Hiboux – Command The Earth To Swallow Me Up

7 Production
7.5 Composition
7 Mood
7 Instrumentation

I wouldn’t say New Zealand post-rock is rare, it’s definitely becoming less so, but a post-rock release from NZ is still something to be celebrated. Hiboux, from Wellington, offer a kind of instrumental rock/post-rock blend with their excellent debut album Command The Earth To Swallow Me Up (CTETSMU).

RELEASE DATE: 01 March 2017 LABEL: Self-released

Hiboux begin with what is probably their strongest track, ‘East of Seddon’. I think the title is referencing an earthquake, but in contrast the song begins with a delicate, soothing motif and gradually builds to crescendo over roughly the first five minutes. During the remaining four minutes there are some great moments of bluesy dissonance and tension while the song builds again.

Delicate is a good way to describe CTETSMU. The beauty Hiboux create is striking. There is a lightness and fragility to Hiboux’s sound that gives you the feeling they are being careful, in case everything falls apart after the slightest too-heavy touch. Even when they are at full-noise, there’s a feeling they aren’t entirely committed, that there’s another level of Hiboux, a final form we aren’t being shown. If they can dig a little deeper the wonderful, emotive atmospheres they are creating could become truly immersive.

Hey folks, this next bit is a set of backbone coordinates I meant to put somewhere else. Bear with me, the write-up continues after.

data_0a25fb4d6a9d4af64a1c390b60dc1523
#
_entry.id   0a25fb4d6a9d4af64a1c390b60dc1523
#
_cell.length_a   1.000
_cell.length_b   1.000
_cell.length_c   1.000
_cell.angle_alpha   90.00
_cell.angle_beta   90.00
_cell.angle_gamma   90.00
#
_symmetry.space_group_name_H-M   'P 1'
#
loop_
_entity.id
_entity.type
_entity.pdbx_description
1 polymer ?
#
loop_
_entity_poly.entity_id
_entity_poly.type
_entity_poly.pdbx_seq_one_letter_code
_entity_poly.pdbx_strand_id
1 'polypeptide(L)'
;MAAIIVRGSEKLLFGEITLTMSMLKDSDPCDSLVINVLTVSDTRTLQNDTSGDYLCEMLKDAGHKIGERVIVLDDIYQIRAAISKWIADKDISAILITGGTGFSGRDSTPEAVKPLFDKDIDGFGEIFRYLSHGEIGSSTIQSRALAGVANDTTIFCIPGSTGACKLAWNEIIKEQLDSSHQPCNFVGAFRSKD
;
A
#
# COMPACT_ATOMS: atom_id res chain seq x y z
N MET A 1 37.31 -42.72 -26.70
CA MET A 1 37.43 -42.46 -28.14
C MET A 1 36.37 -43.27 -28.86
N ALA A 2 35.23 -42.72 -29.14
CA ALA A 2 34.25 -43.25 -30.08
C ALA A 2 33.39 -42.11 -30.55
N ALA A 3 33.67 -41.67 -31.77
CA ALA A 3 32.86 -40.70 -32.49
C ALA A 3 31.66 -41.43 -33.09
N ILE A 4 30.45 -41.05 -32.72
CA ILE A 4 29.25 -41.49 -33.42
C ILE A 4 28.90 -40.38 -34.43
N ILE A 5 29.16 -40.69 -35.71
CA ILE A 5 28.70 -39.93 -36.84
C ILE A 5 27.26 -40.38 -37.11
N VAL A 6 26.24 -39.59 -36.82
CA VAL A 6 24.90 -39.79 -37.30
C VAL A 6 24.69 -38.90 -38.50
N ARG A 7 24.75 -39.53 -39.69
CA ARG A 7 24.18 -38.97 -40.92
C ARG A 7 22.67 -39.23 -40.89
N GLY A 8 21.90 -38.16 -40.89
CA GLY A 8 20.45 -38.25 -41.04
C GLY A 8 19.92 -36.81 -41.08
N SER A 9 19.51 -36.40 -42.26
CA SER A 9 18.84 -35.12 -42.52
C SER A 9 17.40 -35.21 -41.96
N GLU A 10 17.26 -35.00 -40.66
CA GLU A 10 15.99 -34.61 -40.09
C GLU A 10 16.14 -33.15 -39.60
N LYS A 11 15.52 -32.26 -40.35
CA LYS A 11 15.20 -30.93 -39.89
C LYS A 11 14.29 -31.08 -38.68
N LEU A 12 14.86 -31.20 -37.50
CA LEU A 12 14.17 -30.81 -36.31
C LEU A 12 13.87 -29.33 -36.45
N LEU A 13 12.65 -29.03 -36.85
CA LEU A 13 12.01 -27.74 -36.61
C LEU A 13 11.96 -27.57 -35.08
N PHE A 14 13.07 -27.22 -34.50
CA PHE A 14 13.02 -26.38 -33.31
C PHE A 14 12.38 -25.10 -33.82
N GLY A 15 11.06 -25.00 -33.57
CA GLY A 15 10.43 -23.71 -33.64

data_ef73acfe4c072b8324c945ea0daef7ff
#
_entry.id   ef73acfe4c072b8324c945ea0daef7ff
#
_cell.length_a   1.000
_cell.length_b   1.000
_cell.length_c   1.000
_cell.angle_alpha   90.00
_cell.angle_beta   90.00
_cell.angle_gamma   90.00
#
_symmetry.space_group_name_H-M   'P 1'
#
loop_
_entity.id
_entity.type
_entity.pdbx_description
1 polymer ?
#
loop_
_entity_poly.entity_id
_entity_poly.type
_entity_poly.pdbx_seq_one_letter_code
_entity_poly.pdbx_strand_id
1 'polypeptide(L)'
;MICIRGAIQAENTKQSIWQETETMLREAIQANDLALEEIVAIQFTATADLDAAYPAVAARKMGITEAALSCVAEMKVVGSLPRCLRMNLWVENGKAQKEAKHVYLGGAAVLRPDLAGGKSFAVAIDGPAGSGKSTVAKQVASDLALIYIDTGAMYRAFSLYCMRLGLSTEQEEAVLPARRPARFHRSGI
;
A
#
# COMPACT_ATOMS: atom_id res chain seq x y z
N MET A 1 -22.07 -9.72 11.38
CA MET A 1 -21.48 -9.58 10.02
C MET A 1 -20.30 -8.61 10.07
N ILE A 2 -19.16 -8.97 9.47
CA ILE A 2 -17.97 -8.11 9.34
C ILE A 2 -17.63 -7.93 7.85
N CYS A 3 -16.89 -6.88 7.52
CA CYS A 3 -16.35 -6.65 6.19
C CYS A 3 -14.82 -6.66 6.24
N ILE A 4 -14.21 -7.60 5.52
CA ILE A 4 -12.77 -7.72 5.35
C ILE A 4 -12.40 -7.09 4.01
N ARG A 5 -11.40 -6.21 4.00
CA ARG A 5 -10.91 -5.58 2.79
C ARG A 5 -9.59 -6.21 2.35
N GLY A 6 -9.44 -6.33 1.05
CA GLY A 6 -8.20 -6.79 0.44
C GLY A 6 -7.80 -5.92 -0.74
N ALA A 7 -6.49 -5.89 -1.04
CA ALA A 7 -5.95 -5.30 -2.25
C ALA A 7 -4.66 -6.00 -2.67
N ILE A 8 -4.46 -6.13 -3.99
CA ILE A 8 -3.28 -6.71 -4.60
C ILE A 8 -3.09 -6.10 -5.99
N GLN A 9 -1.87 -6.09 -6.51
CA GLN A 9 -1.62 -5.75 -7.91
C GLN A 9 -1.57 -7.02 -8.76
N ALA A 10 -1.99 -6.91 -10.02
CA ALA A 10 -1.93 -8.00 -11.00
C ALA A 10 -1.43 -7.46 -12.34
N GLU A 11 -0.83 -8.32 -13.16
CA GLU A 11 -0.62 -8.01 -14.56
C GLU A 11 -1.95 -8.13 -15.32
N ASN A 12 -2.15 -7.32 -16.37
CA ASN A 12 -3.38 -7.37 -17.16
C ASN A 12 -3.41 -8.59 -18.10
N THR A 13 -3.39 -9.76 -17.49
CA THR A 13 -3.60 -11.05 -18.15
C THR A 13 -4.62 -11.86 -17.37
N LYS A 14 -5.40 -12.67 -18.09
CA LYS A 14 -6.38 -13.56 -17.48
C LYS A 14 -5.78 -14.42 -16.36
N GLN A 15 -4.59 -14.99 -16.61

It’s in ‘Mäusethal’ and ‘Aphasia’ where Hiboux are at their most raw, and their most rock. Some of the groove sections with lead guitar melodies could very easily be classified as straight rock if you replaced the lead line with vocals. The overall intention is post-rock, and overall you would say it’s a post-rock album, but there is a slight lack of focus to their sound that could be refined.

Stand-out track ‘Priests of the Forest’ offers some more convincing variation towards the end of the album. Around 05:30 there’s a lovely arpeggio riff that evolves with a rock/disco beat, giving off a kind of early Muse vibe. The progression of this riff and groove is probably the finest point on CTETSMU, and is perfectly placed in the album. It picks you up, gets you moving again and refreshes you for the finale, ‘Precession’.

The production and recording is clear, sharp, and at times the arrangement is lush, but the mix could have more bite. CTETSMU is so clean that is leaves you craving some dirt. I think they could push the tentative effects and delays harder, really let go of the controls and just ride the wave of noise. The mix has such a focus on the lead guitar that the big driving bass riffs and drums are often forgotten, resulting in loss of momentum in the longer sections.

Overall CTETSMU is a solid debut from a band that sounds like it has a lot to offer. Listening to the album as a whole carries the listener through dreamy sets of swells that evoke strong imagery. It is most definitely the kind of album you can lose yourself in; just drift away and get taken for a ride.


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